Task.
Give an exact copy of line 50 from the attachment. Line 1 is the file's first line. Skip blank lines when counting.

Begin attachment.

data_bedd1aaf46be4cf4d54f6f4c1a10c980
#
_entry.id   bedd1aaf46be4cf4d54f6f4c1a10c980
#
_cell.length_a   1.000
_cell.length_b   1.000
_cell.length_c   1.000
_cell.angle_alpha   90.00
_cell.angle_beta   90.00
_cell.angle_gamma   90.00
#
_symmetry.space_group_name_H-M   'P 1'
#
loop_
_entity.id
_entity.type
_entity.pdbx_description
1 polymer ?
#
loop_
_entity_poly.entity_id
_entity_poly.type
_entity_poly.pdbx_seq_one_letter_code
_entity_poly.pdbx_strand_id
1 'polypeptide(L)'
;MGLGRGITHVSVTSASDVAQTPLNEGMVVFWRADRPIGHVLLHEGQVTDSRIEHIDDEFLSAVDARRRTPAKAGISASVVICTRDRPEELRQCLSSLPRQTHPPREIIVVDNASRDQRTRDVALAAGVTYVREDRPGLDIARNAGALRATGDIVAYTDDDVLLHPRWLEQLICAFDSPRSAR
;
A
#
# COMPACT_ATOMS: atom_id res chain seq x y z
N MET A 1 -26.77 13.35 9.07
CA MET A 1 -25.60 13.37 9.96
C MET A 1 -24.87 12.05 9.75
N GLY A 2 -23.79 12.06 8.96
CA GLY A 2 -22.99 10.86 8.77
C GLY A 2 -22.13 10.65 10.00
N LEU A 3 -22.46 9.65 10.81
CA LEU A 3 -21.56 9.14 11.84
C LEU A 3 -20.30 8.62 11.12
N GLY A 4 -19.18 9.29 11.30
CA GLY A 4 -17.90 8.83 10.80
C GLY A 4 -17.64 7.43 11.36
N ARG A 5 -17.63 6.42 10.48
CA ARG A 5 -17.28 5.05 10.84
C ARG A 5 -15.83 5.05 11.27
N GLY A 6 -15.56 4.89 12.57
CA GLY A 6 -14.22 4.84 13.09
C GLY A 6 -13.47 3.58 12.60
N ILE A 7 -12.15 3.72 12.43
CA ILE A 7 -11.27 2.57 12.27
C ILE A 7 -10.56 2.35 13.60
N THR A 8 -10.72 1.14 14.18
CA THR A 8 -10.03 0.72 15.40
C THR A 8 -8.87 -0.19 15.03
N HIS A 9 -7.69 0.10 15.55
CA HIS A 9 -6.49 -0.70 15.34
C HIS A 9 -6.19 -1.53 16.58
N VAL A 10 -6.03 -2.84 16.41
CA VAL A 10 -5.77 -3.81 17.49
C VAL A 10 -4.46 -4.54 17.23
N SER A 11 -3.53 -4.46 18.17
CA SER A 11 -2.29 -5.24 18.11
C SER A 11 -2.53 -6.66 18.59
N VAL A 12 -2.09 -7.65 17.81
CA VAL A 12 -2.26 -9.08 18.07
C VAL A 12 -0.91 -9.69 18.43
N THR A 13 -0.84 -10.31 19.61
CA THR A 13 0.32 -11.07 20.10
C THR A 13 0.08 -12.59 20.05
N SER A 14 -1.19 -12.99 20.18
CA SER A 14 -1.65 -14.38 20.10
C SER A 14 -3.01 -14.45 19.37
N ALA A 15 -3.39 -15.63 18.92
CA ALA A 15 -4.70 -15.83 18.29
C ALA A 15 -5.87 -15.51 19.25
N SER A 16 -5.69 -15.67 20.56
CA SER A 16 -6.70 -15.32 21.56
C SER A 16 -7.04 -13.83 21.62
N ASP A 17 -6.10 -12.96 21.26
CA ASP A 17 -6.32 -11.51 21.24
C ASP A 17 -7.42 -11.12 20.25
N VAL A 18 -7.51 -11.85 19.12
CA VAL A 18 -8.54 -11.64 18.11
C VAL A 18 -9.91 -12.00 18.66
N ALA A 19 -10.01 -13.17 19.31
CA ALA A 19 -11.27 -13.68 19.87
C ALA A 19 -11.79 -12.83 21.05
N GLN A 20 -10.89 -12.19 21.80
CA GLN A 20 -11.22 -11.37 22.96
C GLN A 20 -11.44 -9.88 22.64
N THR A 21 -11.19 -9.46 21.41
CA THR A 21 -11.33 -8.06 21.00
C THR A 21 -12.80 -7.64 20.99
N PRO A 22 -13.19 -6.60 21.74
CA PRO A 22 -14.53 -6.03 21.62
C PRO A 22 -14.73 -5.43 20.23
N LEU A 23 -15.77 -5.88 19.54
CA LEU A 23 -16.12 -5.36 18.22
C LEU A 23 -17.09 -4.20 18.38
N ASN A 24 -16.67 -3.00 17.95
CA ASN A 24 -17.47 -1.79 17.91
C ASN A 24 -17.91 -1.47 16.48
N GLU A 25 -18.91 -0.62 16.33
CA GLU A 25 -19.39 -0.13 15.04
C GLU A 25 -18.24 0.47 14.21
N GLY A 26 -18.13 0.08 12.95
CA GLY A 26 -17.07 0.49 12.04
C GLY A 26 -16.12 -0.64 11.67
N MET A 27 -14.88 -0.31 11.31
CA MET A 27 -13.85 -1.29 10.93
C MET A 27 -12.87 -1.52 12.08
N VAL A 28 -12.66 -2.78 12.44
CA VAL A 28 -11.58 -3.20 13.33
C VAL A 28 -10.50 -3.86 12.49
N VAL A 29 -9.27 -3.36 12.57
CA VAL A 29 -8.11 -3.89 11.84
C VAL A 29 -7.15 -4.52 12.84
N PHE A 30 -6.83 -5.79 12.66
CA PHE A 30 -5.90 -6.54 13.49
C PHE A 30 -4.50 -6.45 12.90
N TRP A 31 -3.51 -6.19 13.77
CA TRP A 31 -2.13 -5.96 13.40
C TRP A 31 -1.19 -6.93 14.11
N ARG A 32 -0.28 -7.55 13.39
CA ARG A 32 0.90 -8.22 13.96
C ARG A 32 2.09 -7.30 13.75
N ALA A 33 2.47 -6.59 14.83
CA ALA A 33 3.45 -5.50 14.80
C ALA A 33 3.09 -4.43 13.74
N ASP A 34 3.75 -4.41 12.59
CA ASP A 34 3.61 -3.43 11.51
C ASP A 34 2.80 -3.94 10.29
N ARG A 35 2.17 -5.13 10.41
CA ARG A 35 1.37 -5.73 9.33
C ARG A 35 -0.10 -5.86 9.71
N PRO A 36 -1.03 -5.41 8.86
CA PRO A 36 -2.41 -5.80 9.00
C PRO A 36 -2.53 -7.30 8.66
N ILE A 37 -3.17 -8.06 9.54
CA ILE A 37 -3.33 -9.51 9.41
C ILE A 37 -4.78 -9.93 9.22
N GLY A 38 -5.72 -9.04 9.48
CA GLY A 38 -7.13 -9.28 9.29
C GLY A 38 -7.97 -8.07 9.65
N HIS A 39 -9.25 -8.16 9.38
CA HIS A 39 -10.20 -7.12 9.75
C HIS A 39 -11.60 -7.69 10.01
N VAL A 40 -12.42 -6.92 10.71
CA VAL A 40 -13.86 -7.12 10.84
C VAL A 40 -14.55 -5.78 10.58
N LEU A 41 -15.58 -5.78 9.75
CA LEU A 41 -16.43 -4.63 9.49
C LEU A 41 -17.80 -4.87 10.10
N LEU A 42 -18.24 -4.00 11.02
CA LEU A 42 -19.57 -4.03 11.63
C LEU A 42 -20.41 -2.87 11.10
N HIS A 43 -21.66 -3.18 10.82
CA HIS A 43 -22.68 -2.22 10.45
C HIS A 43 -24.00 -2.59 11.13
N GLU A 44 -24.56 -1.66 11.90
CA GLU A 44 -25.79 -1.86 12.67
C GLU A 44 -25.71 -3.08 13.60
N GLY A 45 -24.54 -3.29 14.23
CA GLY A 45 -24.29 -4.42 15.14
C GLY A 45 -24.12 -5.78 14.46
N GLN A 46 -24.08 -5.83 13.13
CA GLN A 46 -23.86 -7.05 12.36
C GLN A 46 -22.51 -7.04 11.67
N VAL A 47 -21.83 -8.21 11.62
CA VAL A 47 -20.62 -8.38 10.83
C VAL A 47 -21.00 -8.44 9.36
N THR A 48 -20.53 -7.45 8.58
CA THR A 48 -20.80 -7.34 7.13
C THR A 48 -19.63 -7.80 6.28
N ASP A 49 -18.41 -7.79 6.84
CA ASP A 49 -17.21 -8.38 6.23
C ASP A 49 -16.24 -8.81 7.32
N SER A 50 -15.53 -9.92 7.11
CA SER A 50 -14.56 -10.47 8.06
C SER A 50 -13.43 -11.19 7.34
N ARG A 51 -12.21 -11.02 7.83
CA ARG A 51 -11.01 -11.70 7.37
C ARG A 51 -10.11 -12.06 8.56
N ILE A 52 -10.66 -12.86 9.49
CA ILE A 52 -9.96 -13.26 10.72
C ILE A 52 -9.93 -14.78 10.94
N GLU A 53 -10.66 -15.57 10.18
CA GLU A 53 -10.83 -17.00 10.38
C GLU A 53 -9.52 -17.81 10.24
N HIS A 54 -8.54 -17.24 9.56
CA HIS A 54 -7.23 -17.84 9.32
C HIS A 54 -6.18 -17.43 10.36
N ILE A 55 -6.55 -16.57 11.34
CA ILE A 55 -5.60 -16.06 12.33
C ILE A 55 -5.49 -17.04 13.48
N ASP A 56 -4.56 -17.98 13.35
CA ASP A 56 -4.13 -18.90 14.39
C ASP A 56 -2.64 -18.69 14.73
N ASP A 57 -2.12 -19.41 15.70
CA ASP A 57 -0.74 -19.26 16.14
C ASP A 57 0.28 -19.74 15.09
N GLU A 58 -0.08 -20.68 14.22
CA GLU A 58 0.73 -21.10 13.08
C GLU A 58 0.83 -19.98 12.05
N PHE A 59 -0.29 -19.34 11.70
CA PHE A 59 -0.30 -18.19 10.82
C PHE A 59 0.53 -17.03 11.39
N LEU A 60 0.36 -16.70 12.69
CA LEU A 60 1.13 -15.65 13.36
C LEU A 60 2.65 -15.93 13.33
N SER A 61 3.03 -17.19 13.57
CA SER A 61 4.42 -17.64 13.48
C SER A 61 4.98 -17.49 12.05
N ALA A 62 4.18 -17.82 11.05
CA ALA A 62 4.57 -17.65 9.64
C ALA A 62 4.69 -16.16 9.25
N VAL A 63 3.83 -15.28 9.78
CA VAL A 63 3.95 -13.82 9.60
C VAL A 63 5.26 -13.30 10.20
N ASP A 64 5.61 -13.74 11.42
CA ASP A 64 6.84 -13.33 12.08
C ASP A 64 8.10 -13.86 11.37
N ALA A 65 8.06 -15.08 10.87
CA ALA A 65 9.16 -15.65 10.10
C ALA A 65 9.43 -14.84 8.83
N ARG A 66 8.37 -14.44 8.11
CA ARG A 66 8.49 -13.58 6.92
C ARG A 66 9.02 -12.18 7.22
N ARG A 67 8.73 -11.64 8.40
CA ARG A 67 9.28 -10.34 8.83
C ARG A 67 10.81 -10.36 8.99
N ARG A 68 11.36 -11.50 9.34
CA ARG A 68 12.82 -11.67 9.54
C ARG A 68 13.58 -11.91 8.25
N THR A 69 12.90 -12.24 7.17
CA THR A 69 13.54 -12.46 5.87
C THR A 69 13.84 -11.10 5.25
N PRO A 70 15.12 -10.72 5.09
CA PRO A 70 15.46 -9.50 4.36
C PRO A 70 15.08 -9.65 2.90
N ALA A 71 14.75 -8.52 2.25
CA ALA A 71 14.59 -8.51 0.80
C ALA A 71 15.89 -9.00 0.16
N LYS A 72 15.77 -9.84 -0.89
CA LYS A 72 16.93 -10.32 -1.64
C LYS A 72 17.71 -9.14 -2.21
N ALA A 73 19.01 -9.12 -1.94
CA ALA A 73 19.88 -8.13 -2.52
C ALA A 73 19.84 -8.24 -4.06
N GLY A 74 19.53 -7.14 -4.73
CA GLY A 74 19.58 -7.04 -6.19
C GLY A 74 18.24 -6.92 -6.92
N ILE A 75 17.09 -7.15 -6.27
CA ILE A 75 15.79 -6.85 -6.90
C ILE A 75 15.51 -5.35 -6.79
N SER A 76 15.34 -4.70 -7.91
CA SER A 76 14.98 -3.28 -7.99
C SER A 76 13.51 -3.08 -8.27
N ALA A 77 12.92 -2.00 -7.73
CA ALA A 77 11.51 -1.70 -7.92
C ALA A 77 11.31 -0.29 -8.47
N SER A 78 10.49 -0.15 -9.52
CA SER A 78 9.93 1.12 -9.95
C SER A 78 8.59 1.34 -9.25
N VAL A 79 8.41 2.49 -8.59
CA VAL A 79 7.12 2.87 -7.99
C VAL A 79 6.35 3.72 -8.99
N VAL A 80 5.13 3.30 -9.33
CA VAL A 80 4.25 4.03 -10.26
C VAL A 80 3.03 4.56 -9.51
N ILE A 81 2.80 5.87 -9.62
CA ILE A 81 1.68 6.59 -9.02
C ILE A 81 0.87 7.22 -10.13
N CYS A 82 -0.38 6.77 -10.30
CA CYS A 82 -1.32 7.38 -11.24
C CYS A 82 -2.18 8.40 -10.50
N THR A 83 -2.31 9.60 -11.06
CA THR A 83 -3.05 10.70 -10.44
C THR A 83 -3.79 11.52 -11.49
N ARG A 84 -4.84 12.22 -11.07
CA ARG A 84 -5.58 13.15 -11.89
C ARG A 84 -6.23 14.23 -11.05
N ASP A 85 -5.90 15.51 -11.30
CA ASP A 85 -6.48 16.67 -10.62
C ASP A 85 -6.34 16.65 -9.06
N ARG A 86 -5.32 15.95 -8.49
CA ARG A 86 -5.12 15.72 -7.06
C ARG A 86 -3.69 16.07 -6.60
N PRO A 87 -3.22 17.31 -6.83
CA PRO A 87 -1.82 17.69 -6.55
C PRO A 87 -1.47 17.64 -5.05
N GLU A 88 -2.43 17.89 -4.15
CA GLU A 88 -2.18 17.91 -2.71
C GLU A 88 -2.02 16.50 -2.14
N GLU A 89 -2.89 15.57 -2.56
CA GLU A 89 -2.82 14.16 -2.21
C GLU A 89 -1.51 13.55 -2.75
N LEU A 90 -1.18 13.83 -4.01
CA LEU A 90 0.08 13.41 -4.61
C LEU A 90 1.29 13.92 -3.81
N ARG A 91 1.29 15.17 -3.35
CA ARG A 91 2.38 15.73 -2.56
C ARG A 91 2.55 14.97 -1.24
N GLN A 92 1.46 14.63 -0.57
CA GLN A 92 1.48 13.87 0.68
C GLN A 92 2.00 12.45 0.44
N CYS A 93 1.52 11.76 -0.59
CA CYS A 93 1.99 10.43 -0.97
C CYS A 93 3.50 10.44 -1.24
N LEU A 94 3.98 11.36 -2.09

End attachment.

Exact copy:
CA ILE A 7 -11.27 2.57 12.27